durability as well as optical quality are important. I would think climate 
would necessitate water-resistant roof prisms as well. 8's may be best. I know 
Eagle Optics has some binoculars in this price range so if anyone has 
experience with these models, that would be great. 

>
> Gail Mackiernan
> Silver Spring, MD
>
> BirdChat Guidelines: http://www.ksbirds.org/birdchat/
> Archives: http://listserv.ksu.edu/archives/birdchat.html
>

BirdChat Guidelines: http://www.ksbirds.org/birdchat/
Archives: http://listserv.ksu.edu/archives/birdchat.html
Subject: Re: budget binocular recommendation
From: Sandra Savage <savagebirder AT SHAW.CA>
Date: Mon, 27 Oct 2014 20:34:21 -0600
I agree totally!!!  Many of the guides have learned to identify birds
without any binoculars - our larger binoculars and scopes are a treat
for them and totally out of their price ranges.

Sandra Savage
Calgary


On 10/27/2014 6:26 PM, ECJ100 AT AOL.COM wrote:
> I don't agree that the measure of a birder, or guide, is the cost of
> his/her binoculars.  I have birded with many people whose binoculars are  not
> terribly good, but who can out-ID those with expensive bins or even a good
> scope.
>
> There is also a difference in my mind between what a person may think they
> need and what they can afford.
>
> Eric Jeffrey
> Falls Church, VA
>
>
> In a message dated 10/27/2014 8:15:31 P.M. Eastern Daylight Time,
> tangren AT WSU.EDU writes:
>
> I don¹t  have an answer to that question because in my mind I would doubt
> the  competency of a guide if he only thought he required  inexpensive
> binocs.
>
> ‹
> Jerry 
> WA State  University-Tree Fruit Research & Extension Center
> Wenatchee,  WA
> 509-663-8181 x 231
> USDA Cold Hardiness Zone  7a
> http://www.tfrec.wsu.edu/pages/webdev/Favorites
>
>
> "He may look  like an idiot and talk like an idiot but don't let that fool
> you. He really  is an idiot.² ‹Groucho Marx
>
>
>
>
>
>
>
> On 10/27/14, 4:57  PM, "Gail B. Mackiernan  %3Ckatahdinss%40comcast.net%3E"
>   wrote:
>
>> Hi all,
>>
>> We are going on a trip in December  that will take us to the Seychelles.
>> We have engaged a local bird guide  for some of the harder species and he
>> has asked if we could buy him a  better pair of binoculars here in the USA
>> as his current pair is not in  good condition. His budget is not huge,
>> about $150-$200, maybe a tad  more.
>>
>> I know there have been discussions about the best  "budget" bins --
>> however any recent insights would be appreciated.  Based on his rather
>> remote location, durability as well as optical  quality are important. I
>> would think climate would necessitate  water-resistant roof prisms as
>> well. 8's may be best. I know Eagle  Optics has some binoculars in this
>> price range so if anyone has  experience with these models, that would be
>> great.
>>
>> Gail  Mackiernan
>> Silver Spring, MD
>>
>> BirdChat Guidelines:  http://www.ksbirds.org/birdchat/
>> Archives:  http://listserv.ksu.edu/archives/birdchat.html
> BirdChat Guidelines:  http://www.ksbirds.org/birdchat/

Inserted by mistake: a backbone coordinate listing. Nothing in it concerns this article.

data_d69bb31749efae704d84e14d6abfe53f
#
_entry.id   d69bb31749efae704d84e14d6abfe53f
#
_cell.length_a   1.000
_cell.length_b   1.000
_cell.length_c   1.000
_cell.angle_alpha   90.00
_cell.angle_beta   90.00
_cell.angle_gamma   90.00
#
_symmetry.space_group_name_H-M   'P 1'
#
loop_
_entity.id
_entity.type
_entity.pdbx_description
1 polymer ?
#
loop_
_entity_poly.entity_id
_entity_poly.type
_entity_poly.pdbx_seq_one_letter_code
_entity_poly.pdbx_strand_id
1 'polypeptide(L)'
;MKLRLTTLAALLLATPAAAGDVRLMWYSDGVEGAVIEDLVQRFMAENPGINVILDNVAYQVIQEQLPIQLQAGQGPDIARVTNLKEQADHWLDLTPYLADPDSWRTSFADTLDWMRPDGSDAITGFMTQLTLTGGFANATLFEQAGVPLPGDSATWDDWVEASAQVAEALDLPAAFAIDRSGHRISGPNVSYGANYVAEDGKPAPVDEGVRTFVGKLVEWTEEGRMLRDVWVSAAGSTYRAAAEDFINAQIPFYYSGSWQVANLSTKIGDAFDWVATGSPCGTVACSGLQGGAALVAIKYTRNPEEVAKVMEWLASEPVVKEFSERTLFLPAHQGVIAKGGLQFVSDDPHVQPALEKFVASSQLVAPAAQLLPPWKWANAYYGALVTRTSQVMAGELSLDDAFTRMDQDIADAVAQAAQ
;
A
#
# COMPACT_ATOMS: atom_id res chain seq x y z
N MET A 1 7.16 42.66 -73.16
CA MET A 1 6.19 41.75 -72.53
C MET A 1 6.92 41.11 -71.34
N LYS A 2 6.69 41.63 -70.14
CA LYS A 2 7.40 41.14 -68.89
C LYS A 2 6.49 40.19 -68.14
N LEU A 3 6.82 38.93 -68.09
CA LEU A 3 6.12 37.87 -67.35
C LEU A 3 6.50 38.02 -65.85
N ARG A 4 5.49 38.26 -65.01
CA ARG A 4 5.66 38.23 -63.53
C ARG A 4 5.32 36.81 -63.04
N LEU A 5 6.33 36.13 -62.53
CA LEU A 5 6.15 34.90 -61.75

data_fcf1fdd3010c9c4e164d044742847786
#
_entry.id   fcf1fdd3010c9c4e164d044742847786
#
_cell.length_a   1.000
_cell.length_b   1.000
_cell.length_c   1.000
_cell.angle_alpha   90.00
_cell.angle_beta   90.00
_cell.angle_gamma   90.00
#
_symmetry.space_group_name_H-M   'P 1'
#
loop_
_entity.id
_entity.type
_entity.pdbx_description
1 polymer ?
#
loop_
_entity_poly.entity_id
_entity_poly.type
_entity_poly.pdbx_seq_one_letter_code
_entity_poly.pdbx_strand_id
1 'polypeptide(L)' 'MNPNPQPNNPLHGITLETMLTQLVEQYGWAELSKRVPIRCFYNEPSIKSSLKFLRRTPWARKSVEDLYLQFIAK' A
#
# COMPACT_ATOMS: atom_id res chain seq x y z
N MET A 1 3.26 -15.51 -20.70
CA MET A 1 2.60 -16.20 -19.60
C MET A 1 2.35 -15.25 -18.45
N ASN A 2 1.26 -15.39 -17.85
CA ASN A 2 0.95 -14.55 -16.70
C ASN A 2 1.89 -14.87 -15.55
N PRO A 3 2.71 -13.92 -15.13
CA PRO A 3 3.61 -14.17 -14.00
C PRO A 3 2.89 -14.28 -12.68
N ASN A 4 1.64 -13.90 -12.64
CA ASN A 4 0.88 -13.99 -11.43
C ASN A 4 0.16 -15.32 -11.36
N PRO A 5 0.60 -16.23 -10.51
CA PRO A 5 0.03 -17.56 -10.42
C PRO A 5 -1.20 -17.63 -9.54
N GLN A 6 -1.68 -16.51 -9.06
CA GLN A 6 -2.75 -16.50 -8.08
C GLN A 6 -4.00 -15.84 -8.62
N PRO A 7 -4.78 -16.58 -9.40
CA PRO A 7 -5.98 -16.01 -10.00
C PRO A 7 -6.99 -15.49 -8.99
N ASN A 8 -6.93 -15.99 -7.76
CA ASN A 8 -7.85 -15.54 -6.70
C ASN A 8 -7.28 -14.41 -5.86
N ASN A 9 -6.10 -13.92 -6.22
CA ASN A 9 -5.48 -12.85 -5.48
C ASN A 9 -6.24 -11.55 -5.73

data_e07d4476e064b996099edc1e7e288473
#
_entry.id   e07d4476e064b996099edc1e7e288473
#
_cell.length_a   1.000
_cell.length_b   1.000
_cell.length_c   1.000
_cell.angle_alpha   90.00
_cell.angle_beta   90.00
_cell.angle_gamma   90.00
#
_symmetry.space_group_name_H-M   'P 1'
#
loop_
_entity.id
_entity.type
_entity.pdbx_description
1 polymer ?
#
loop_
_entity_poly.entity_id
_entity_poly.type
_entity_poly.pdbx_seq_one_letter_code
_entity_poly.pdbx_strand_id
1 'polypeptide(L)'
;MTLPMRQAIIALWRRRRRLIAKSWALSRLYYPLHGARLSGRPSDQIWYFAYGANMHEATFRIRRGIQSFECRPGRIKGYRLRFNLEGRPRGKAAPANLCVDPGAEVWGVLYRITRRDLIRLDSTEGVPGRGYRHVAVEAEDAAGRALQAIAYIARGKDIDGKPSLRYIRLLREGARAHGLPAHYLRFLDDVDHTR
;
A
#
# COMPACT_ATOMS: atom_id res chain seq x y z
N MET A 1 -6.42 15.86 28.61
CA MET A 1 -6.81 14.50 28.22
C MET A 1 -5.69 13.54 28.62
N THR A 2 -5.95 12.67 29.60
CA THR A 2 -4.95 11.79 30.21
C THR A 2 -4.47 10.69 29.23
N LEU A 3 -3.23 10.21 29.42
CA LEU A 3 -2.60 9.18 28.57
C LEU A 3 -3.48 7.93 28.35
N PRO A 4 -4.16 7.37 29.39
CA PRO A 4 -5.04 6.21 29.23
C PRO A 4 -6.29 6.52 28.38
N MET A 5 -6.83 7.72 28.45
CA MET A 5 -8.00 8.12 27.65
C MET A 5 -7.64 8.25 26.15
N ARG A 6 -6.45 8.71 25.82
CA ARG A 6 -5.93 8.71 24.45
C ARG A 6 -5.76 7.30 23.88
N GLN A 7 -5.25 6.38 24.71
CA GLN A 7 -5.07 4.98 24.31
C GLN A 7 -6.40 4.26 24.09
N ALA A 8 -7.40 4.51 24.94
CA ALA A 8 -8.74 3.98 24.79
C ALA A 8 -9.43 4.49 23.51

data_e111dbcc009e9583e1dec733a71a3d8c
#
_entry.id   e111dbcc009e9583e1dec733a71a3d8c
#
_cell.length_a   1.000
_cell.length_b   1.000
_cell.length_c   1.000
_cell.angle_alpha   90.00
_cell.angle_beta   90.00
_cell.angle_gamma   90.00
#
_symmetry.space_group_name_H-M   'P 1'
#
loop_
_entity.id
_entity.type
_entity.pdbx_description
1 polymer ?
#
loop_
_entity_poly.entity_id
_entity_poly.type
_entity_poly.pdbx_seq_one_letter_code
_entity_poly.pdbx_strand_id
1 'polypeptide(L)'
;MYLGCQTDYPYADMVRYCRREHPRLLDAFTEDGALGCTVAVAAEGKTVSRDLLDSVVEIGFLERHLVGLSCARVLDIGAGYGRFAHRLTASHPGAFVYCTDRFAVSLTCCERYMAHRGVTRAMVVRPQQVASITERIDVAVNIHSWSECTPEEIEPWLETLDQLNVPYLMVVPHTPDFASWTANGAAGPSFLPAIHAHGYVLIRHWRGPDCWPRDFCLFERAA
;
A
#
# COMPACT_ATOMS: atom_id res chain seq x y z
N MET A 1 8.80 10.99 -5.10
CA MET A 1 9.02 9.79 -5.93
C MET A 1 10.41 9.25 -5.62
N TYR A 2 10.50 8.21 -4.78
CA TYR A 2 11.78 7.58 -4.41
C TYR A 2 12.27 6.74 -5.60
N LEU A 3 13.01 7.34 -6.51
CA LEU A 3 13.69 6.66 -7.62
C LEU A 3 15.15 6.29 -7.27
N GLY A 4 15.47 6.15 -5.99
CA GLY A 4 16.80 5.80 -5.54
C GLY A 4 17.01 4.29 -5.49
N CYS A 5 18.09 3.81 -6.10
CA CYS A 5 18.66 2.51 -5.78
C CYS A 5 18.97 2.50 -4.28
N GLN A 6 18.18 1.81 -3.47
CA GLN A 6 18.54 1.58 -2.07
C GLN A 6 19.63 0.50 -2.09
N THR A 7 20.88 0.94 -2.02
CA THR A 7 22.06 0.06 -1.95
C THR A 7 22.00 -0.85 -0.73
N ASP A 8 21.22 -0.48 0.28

> Archives:  http://listserv.ksu.edu/archives/birdchat.html
>

BirdChat Guidelines: http://www.ksbirds.org/birdchat/
Archives: http://listserv.ksu.edu/archives/birdchat.html
Subject: Re: budget binocular recommendation
From: "Gregory J. Harber" <gharber AT MINDSPRING.COM>
Date: Mon, 27 Oct 2014 21:20:54 -0500
Same here. I've been on trips with guides who I thought didn't really need 
binoculars at all because they knew the birds, their songs and their calls so 
well that optics were only used to confirm what they already knew by ear. 



Gregory J. Harber
Birmingham, AL
gharber AT mindspring.com
"It's never too late to have a happy childhood."
Tom Robbins


-----Original Message-----
>From: Elizabeth Dodd 
>Sent: Oct 27, 2014 7:58 PM
>To: BIRDCHAT AT LISTSERV.KSU.EDU
>Subject: Re: [BIRDCHAT] budget binocular recommendation
>
>Wow.
>
>I've been fortunate enough to have a few guide experiences--not very many, 
admittedly. But it seemed to me that my guides were people of limited economic 
means, though not of limited knowledge, experience, or generosity. I think my 
binoculars were more expensive than theirs, but the excursions under their 
leadership were priceless, at least to me. 

>
>I bet Eagle Optics will have some models in an educator-range budget. Check 
out the Denali 8 X 42. Our university has had good luck with these. 

>
>Elizabeth Dodd
>Manhattan, KS
>
>________________________________________
>From: National Birding Hotline Cooperative (Chat Line) 
 on behalf of Tangren, Gerald Vernon 
 

>Sent: Monday, October 27, 2014 7:13 PM
>To: BIRDCHAT AT LISTSERV.KSU.EDU
>Subject: Re: [BIRDCHAT] budget binocular recommendation
>
>I don¹t have an answer to that question because in my mind I would doubt
>the competency of a guide if he only thought he required inexpensive
>binocs.
>
>‹
>Jerry 
>WA State University-Tree Fruit Research & Extension Center
>Wenatchee, WA
>509-663-8181 x 231
>USDA Cold Hardiness Zone 7a
>http://www.tfrec.wsu.edu/pages/webdev/Favorites
>
>
>"He may look like an idiot and talk like an idiot but don't let that fool
>you. He really is an idiot.² ‹Groucho Marx
>
>
>
>
>
>
>
>On 10/27/14, 4:57 PM, "Gail B. Mackiernan %3Ckatahdinss%40comcast.net%3E"
> wrote:
>
>>Hi all,
>>
>>We are going on a trip in December that will take us to the Seychelles.
>>We have engaged a local bird guide for some of the harder species and he
>>has asked if we could buy him a better pair of binoculars here in the USA
>>as his current pair is not in good condition. His budget is not huge,
>>about $150-$200, maybe a tad more.
>>
>>I know there have been discussions about the best "budget" bins --
>>however any recent insights would be appreciated. Based on his rather
>>remote location, durability as well as optical quality are important. I
>>would think climate would necessitate water-resistant roof prisms as